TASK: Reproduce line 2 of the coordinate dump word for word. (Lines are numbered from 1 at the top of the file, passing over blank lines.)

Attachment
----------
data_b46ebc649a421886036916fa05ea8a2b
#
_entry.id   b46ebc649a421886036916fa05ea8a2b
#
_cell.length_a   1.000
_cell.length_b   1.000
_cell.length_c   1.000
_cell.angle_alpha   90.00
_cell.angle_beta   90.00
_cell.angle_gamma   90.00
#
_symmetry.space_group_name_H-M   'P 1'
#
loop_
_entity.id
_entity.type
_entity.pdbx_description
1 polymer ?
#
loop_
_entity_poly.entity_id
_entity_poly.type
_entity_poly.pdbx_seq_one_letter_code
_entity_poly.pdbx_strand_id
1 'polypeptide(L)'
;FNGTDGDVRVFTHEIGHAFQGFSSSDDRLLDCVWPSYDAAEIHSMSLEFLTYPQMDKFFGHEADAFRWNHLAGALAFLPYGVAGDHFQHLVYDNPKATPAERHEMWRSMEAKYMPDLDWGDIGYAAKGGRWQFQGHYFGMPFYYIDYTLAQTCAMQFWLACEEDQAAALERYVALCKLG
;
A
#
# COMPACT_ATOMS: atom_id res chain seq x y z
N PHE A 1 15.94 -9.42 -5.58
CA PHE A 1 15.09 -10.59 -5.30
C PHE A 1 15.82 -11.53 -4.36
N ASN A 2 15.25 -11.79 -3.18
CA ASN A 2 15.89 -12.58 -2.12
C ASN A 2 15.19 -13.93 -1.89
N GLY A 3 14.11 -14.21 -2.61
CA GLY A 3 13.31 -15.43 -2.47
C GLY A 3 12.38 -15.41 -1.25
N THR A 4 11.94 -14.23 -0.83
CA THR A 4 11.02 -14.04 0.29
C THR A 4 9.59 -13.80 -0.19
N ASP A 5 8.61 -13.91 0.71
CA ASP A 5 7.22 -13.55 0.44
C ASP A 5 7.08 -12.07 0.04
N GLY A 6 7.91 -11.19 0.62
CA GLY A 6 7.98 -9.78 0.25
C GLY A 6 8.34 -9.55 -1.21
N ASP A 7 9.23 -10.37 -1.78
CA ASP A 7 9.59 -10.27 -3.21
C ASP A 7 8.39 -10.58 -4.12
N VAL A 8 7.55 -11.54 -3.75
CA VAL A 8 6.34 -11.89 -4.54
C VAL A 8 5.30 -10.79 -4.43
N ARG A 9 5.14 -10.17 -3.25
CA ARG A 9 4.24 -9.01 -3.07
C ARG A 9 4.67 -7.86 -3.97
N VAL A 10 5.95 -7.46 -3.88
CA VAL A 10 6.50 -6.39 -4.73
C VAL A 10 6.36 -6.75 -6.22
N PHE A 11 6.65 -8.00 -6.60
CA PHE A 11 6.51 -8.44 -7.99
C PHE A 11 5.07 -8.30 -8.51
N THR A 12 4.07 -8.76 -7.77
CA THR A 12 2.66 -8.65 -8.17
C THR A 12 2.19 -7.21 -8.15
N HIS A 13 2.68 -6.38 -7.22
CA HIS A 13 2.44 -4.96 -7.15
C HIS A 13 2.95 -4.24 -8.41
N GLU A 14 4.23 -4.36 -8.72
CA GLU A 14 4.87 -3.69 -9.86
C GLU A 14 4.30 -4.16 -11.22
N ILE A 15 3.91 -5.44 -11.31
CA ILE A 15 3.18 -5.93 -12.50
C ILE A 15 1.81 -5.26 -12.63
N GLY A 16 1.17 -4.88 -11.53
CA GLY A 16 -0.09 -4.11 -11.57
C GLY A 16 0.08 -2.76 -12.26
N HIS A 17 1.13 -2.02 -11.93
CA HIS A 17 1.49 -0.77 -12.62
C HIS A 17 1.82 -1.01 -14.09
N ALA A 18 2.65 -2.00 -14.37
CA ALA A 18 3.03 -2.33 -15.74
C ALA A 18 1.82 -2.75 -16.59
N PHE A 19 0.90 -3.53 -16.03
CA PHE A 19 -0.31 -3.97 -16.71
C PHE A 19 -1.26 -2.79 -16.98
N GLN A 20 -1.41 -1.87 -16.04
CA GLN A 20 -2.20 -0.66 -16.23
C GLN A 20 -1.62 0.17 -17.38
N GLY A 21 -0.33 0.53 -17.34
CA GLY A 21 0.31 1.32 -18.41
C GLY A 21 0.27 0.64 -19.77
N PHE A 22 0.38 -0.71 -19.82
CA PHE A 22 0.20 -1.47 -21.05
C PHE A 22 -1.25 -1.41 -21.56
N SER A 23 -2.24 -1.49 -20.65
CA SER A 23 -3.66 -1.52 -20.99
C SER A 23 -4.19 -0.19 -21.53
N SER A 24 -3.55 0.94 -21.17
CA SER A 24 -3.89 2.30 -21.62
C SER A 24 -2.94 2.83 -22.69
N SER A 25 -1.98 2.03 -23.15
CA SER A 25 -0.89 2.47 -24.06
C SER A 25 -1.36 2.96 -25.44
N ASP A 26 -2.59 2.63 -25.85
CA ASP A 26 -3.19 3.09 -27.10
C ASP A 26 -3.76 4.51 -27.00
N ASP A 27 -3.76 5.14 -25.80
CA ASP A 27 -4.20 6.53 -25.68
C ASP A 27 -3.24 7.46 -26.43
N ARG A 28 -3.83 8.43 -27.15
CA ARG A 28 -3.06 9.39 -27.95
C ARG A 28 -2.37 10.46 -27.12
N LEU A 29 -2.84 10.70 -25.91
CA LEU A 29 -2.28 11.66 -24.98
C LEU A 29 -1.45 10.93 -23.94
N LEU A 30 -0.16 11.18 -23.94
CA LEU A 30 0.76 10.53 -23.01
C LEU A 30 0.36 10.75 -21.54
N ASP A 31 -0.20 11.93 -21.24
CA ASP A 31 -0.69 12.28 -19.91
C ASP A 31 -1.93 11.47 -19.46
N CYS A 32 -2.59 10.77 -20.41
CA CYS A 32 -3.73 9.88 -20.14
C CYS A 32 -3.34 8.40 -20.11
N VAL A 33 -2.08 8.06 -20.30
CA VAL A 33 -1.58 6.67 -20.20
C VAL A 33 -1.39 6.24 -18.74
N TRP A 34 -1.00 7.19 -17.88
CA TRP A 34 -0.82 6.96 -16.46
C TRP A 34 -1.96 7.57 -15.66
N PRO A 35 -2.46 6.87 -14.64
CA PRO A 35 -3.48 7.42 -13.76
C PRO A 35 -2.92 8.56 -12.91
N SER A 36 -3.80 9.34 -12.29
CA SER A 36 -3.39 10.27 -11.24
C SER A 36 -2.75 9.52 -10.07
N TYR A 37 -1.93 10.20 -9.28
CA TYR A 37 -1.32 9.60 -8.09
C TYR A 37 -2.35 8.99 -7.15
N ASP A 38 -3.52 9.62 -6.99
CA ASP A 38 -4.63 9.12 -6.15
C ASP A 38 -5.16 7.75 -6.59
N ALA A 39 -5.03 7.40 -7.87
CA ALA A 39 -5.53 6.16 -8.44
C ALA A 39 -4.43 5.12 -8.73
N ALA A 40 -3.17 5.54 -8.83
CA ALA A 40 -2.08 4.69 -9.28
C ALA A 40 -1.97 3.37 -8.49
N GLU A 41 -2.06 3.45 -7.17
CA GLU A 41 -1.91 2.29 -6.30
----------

#